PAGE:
At the intersection of art and religious history, this work suggests a fresh method for studying Chinese gods and sacred places. Susan Naquin tells the full story of the transformations of the Lady of Mount Tai, North China’s most important female deity, and her mountain home. This generously illustrated visual history presents a rich array of overlooked statues, prints, murals, and paintings of gods that were discovered in museums, auctions, and extensive travel. By focusing on ordinary images, temples, and region-based materiality Naquin demonstrates how this flexibly gendered new god flourished while her male predecessor was neglected. Both suffered greatly during the last century, but Mount Tai continues to be a culturally significant monument and China’s most popular tourist mountain.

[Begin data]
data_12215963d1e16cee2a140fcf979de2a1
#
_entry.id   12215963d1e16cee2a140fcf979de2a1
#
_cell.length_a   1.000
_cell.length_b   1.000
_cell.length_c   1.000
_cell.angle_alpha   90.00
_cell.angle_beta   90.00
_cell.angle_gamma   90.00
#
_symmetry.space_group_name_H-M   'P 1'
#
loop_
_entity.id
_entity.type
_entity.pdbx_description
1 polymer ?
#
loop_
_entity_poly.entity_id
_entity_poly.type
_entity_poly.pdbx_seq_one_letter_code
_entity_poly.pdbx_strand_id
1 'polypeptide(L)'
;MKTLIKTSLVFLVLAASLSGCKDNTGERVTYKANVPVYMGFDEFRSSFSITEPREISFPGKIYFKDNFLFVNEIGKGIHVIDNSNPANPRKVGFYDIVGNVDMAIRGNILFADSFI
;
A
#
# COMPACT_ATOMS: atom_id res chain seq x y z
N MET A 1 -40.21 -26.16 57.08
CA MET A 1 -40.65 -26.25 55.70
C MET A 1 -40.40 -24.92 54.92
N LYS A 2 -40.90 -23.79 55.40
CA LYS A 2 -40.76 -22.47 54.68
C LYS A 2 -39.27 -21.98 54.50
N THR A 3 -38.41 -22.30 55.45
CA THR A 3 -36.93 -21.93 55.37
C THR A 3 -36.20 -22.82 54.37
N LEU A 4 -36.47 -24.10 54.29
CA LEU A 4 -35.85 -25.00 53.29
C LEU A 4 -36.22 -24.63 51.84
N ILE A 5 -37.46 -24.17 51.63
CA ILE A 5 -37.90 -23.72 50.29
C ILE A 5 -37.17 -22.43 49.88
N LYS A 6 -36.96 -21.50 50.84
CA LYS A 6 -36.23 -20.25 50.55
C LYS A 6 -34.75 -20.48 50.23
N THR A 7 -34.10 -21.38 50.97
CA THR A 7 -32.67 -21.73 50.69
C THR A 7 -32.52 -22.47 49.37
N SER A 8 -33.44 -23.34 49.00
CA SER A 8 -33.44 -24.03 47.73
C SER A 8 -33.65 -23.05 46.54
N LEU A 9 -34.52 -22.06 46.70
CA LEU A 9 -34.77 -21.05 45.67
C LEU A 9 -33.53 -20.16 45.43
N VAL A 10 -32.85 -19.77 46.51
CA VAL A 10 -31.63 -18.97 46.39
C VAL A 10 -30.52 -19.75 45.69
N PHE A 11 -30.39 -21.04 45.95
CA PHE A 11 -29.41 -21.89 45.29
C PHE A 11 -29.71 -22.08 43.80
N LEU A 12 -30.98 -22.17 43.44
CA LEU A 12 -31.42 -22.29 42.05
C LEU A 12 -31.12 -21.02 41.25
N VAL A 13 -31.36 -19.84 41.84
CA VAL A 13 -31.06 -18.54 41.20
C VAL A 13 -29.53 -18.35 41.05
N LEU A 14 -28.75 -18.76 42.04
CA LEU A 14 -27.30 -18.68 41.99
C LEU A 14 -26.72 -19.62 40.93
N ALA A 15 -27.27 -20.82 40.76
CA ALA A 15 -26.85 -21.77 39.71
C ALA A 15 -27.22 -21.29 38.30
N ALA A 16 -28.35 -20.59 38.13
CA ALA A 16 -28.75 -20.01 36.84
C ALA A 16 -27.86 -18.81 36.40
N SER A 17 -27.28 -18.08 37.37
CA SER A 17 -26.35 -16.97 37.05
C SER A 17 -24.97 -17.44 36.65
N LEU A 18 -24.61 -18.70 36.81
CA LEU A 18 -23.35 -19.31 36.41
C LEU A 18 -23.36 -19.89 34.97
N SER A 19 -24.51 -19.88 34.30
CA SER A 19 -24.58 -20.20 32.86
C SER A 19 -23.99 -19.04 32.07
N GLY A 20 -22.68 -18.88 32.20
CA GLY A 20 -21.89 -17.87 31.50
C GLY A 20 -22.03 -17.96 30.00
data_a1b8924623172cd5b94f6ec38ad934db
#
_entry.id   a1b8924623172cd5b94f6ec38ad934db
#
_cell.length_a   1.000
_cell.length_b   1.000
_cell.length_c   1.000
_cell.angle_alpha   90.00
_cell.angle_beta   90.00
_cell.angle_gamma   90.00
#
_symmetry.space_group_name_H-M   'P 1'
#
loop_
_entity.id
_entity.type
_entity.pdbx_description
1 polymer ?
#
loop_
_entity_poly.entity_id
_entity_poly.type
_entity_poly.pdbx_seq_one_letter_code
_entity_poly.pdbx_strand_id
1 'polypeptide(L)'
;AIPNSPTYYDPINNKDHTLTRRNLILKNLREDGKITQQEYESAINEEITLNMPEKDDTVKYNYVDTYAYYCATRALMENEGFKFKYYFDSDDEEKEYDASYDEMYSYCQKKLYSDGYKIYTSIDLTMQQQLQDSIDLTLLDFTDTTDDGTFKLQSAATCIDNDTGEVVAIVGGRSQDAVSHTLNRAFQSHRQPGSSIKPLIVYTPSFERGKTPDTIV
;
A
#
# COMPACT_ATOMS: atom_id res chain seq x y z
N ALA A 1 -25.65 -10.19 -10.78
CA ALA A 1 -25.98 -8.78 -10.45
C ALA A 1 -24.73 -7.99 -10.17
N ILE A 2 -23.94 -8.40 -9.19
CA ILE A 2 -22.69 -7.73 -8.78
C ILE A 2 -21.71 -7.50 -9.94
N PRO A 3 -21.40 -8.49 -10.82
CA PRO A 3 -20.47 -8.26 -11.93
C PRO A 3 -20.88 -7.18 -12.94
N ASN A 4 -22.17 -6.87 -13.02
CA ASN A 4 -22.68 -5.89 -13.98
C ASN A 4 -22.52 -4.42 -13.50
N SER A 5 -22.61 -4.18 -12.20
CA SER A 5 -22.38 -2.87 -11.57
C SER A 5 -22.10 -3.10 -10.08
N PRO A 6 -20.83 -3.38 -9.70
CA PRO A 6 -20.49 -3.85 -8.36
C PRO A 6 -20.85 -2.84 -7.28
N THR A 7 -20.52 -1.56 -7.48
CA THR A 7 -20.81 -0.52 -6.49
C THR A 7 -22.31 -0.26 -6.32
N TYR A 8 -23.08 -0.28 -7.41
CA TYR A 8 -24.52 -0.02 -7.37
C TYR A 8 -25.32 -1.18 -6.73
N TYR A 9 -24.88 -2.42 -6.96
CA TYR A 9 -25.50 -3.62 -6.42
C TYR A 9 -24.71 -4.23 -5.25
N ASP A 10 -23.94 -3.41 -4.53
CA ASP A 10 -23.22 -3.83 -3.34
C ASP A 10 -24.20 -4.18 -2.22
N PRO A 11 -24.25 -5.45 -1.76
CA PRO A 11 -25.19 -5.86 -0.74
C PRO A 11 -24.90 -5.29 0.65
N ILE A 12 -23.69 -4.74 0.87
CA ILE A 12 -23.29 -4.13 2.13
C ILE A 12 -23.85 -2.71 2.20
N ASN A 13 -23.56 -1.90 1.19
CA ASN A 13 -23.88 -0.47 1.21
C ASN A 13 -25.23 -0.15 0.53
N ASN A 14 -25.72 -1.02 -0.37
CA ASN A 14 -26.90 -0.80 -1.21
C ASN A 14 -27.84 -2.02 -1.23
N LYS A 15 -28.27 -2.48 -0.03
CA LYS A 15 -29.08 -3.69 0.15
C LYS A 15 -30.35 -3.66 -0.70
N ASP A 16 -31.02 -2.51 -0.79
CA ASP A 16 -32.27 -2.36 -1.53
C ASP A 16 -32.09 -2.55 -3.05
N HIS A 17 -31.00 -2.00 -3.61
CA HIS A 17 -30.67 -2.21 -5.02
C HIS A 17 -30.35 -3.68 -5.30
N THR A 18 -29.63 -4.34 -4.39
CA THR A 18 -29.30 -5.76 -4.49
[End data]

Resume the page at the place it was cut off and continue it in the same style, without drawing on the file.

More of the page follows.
Susan Naquin is a historian of late imperial China. Professor Emerita of History and East Asian Studies at Princeton University, she is the author of many books and articles on social and cultural life, including Peking: Temples and City Life, 1400-1900.
Anyone interested in Asian religion and Chinese art. Historians of China, East Asia, and Early Modern Europe. University, higher education, research libraries in North America, Europe, and East Asia. World travellers.